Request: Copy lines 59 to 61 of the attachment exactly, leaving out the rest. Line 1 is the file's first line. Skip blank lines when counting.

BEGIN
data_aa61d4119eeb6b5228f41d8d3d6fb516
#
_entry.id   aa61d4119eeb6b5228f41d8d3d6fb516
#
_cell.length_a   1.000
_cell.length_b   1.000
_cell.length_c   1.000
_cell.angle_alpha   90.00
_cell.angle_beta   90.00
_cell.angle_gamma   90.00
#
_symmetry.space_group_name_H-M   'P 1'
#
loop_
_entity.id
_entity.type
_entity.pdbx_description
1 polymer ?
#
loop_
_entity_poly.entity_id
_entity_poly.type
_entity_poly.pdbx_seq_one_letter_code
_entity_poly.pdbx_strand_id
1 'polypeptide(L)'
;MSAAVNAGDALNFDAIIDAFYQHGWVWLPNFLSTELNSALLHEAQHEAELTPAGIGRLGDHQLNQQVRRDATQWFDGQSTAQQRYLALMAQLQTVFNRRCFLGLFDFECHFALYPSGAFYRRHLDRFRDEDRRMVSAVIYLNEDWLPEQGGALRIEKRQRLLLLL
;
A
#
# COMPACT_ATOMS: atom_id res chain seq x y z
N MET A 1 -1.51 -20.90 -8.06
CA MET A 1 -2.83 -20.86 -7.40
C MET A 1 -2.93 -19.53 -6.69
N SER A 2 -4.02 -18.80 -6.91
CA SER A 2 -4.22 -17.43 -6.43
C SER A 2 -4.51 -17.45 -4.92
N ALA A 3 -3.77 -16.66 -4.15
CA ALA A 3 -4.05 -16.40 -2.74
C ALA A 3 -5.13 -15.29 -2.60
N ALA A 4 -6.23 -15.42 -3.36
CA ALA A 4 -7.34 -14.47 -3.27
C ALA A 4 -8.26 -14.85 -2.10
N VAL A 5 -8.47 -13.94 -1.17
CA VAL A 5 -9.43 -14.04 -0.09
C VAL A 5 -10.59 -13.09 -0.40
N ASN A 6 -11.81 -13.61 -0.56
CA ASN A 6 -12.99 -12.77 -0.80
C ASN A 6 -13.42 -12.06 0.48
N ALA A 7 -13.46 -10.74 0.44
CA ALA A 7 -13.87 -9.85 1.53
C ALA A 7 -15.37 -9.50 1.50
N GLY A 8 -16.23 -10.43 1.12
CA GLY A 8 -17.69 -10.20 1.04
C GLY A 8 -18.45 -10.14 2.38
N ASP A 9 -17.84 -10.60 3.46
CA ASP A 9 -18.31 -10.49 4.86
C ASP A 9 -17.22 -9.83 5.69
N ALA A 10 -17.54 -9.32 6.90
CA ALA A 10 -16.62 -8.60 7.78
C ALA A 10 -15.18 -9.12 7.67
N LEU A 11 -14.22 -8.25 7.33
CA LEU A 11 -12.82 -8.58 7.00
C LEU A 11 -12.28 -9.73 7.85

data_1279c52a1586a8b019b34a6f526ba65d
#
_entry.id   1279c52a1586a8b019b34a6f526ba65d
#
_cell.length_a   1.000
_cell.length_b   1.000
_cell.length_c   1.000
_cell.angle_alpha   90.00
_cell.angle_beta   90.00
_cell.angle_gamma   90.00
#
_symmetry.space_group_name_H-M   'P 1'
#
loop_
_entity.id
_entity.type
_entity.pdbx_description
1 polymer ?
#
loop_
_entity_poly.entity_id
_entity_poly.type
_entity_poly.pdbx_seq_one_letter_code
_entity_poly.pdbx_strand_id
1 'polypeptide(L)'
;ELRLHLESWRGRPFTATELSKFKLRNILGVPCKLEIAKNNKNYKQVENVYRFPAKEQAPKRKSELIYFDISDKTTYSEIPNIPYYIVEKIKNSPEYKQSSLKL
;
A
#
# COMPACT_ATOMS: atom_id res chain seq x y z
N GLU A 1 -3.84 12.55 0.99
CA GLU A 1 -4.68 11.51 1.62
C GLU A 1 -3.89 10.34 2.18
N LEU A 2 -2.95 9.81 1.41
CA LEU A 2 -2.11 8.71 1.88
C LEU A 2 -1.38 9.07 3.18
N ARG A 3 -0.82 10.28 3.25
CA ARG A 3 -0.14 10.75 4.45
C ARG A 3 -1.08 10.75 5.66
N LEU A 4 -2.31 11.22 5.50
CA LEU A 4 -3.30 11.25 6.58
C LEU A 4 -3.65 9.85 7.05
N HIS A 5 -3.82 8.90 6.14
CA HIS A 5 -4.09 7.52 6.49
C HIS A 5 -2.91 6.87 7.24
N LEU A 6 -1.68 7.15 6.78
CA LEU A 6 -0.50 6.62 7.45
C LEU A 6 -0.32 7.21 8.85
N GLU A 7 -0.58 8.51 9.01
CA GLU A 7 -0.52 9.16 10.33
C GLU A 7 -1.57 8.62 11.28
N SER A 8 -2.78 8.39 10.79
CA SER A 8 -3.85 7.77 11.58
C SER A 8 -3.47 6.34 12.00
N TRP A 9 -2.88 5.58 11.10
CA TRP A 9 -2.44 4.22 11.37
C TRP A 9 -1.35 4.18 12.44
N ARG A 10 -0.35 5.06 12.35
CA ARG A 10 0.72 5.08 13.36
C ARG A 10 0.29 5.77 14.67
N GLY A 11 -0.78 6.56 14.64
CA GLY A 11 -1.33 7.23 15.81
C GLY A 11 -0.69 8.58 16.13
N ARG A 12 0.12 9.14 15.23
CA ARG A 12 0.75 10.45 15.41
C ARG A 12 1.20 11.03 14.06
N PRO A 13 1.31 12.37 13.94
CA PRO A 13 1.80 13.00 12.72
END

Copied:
CA ALA A 10 -16.62 -8.60 7.78
C ALA A 10 -15.18 -9.12 7.67
N LEU A 11 -14.22 -8.25 7.33